That was the day a proposal was put forth in a scholarly medical journal to combat cardiovascular disease by changing the standard condiments of fast-food restaurants. If those places would stock free artery-opening statins alongside the complimentary packets of salt and ketchup, the article asserted, any ill effects of the food would be counterbalanced.
This smacked so much of a ruse that I tracked down an on-line abstract of the article, which is in the August 15 issue of The American Journal of Cardiology. A quick check of the journal’s website showed that it’s not an offshoot of The Onion, Mad magazine, or Ripley’s Believe It Or Not.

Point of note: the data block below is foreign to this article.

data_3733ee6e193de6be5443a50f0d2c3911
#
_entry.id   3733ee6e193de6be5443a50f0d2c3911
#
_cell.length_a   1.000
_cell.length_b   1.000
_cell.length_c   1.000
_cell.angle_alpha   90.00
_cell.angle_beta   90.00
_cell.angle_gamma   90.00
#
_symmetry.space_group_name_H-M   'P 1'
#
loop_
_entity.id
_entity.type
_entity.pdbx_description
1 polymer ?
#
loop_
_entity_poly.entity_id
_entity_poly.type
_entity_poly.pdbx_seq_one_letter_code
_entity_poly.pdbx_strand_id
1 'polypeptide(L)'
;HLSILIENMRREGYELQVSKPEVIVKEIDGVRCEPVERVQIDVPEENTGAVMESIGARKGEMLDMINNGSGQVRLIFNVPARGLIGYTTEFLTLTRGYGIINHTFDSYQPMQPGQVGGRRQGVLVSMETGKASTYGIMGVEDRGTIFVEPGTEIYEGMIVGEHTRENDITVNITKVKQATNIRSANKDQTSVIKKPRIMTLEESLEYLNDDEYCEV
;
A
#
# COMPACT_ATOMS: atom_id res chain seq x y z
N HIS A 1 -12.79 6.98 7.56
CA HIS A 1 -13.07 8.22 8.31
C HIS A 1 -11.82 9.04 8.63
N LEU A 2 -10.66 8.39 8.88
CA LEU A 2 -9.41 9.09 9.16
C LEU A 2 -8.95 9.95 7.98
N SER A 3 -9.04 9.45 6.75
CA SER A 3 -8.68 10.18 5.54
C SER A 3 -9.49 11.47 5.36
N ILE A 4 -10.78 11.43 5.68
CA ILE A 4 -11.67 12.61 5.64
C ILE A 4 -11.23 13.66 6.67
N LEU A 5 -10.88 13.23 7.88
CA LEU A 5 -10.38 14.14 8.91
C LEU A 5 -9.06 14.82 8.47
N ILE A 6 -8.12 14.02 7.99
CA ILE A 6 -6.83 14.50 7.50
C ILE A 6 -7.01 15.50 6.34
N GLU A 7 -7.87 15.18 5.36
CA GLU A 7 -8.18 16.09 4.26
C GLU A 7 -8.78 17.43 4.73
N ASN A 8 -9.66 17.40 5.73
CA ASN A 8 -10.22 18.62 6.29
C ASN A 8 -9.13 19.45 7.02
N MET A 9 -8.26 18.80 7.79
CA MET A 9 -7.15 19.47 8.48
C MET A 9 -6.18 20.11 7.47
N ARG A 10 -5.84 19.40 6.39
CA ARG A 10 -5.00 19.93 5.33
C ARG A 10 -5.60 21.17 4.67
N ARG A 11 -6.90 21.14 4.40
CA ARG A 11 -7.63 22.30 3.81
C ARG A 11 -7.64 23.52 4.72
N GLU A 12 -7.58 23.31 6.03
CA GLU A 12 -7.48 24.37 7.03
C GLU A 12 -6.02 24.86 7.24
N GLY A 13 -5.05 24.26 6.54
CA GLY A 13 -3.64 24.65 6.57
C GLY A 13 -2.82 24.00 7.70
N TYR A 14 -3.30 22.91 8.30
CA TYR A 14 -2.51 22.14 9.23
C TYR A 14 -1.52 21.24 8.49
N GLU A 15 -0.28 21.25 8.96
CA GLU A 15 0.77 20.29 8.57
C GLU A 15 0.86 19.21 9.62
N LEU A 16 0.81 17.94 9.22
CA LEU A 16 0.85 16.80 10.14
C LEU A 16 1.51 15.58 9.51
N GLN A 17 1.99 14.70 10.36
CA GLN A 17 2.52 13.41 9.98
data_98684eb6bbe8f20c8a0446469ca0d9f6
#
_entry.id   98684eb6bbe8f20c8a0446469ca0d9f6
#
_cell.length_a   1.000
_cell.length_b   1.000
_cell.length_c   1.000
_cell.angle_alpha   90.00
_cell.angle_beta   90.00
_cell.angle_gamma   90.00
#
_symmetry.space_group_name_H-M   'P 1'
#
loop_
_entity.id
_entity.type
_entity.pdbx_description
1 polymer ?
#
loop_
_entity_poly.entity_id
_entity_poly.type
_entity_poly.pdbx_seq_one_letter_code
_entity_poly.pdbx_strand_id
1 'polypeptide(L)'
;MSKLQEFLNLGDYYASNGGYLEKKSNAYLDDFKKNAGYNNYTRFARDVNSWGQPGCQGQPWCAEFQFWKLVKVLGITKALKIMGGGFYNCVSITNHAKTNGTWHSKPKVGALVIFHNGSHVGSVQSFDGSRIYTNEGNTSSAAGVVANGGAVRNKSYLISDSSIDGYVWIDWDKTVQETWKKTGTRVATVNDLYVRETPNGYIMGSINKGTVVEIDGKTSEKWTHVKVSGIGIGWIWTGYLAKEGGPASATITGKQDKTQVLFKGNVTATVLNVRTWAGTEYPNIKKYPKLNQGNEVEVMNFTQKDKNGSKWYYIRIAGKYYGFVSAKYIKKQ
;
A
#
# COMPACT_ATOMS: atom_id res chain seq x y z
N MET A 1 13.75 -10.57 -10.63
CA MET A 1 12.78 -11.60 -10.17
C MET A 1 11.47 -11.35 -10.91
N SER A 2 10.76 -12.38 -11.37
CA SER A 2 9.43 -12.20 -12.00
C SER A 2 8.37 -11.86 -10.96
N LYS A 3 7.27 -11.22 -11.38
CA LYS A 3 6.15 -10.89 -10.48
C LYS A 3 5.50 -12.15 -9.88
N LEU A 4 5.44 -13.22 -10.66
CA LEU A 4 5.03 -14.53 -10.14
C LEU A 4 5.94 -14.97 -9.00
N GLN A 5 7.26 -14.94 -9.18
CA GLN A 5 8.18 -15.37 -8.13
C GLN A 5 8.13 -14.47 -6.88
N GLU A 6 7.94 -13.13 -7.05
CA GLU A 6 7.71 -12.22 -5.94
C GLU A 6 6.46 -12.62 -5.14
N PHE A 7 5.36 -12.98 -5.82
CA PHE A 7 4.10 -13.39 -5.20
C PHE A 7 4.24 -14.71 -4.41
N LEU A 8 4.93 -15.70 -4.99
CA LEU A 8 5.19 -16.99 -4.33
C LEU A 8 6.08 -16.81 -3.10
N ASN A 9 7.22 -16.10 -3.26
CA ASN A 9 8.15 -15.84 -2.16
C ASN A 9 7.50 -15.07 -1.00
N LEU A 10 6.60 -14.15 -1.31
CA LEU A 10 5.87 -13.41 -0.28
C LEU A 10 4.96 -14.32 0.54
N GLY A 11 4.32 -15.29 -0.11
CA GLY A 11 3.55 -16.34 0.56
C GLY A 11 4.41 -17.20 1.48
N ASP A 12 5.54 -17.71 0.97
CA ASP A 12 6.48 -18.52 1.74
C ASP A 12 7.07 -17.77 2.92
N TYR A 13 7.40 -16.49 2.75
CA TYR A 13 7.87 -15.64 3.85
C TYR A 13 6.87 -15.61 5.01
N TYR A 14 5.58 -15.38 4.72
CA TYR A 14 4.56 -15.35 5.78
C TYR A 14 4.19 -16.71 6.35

Here is exactly what the authors, each with a long string of degrees after his or her name, are proposing:
Routine accessibility of statins in establishments providing unhealthy food might be a rational modern means to offset the cardiovascular risk. Fast food outlets already offer free condiments to supplement meals. A free statin-containing accompaniment would offer cardiovascular benefits, opposite to the effects of equally available salt, sugar, and high-fat condiments.
Statins are drugs that lower cholesterol. Here in the United States, they have to be prescribed by a physician. Across the pond, they may someday be included in Happy Meals.
If this is indeed a joke, stuff me and mount me on a wall, because I’m falling for it hook, line and sinker.